Tender Violence: Domestic Visions in an Age of U.S. Imperialism

Tender Violence: Domestic Visions in an Age of U.S. Imperialism

by Laura Wexler
     
 

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Laura Wexler presents an incisive analysis of how the first American female photojournalists contributed to a "domestic vision" that reinforced the imperialism and racism of turn-of-the-century America. These women photographers, white and middle class, constructed images of war disguised as peace through a mechanism Wexler calls the "averted eye," which had its

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Overview

Laura Wexler presents an incisive analysis of how the first American female photojournalists contributed to a "domestic vision" that reinforced the imperialism and racism of turn-of-the-century America. These women photographers, white and middle class, constructed images of war disguised as peace through a mechanism Wexler calls the "averted eye," which had its origins in the private domain of family photography.

Wexler examines the work of Frances Benjamin Johnston, Gertrude Käsebier, Alice Austen, the Gerhard sisters, and Jessie Tarbox Beals. The book includes more than 150 photographs taken between 1898 and 1904, such as photos Johnston took aboard Admiral Dewey's flagship as it returned home from conquering Manila, Austen's photos of immigrants at Ellis Island, and Beals's images of the St. Louis World's Fair of 1904.

In a groundbreaking approach to the study of photography, Wexler raises up these images as "texts" to be analyzed alongside other texts of the period for what they say about the discourses of power. Tender Violence is an important contribution not only to the fields of history of photography and gender studies but also to our growing understanding of U.S. imperialism during this period.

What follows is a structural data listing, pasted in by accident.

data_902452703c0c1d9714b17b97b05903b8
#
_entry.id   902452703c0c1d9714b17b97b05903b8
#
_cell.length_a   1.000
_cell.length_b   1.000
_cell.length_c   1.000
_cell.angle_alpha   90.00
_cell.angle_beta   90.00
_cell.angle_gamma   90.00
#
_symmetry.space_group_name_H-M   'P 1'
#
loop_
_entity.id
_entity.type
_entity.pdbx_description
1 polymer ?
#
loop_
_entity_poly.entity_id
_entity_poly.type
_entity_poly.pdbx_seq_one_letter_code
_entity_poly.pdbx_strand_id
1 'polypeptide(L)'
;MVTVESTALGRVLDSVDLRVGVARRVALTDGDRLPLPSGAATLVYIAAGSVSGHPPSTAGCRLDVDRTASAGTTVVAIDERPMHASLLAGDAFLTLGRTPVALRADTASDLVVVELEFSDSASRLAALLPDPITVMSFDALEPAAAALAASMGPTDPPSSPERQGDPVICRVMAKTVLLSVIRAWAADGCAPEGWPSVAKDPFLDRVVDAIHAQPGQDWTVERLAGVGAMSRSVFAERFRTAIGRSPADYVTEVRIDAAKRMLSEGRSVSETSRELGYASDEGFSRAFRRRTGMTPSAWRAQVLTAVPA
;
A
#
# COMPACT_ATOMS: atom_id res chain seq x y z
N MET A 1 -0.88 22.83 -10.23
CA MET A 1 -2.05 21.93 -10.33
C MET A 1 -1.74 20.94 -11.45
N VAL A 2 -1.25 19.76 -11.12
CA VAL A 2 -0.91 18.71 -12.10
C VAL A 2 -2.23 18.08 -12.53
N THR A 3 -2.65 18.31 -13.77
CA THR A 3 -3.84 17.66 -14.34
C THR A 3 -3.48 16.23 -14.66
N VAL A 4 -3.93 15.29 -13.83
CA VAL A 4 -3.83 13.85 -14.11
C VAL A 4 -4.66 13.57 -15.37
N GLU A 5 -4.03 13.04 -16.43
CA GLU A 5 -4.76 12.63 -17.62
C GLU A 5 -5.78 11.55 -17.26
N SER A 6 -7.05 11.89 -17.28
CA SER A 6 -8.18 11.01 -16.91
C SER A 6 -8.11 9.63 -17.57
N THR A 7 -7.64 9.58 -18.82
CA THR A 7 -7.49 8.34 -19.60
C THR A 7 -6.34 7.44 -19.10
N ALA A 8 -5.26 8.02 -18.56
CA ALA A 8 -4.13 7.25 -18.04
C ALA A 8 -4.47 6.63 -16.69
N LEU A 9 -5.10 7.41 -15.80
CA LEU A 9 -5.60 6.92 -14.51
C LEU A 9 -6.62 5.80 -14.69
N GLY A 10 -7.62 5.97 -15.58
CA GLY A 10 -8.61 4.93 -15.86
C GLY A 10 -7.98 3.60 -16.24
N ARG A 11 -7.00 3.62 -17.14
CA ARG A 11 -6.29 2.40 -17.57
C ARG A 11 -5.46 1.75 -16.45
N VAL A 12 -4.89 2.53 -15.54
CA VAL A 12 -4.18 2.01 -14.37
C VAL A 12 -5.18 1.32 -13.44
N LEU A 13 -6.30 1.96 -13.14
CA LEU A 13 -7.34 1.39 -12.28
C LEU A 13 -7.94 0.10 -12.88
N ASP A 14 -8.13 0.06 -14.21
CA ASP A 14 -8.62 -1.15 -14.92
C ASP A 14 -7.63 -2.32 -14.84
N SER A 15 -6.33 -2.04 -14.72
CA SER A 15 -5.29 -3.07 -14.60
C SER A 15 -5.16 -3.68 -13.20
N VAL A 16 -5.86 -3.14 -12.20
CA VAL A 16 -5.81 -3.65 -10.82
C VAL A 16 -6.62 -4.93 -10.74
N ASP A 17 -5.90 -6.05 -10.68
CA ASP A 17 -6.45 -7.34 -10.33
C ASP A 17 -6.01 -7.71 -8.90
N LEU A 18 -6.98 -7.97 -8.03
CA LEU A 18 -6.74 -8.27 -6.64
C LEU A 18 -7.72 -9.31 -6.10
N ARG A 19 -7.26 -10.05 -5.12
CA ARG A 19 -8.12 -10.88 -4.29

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Editorial Reviews

Women's Review of Books
Wexler offers a groundbreaking account of how some of America's first women photojournalists became complicit with America's imperialistic project.
Choice
This book is a rigorous and outstanding examination of gender as a key contributor to specific visual outcomes.
Amy Kaplan
A remarkable book that skillfully interweaves the traditionally separate realms of domesticity and foreign policy.
Karen Sanchez-Eppler
This is one of the most beautifully architected academic books I know. Its portraits of early photographers and discussions of individual images build upon each other to produce a rich and ample sense of time and place so that reading it has often felt like inhabiting a world.
Booknews
Wexler (American studies, Yale U.) analyzes how the first American female photojournalists contributed to a domestic vision that reinforced the imperialism and racism of the US at the turn of the 20th century. The more than 150 photographs include images from Admiral Dewey's flagship returning from the conquest of Manila, immigrants at Ellis Island, and the St. Louis World's fair of 1904. Annotation c. Book News, Inc., Portland, OR (booknews.com)
From the Publisher
"Superb."
Feminist Studies

A politically sophisticated analysis of photographs as portrayal and betrayal.

Journal of American History

This book is a true landmark in the field of American studies.

Technology and Culture

Wexler offers a groundbreaking account of how some of America's first women photojournalists became complicit with America's imperialistic project.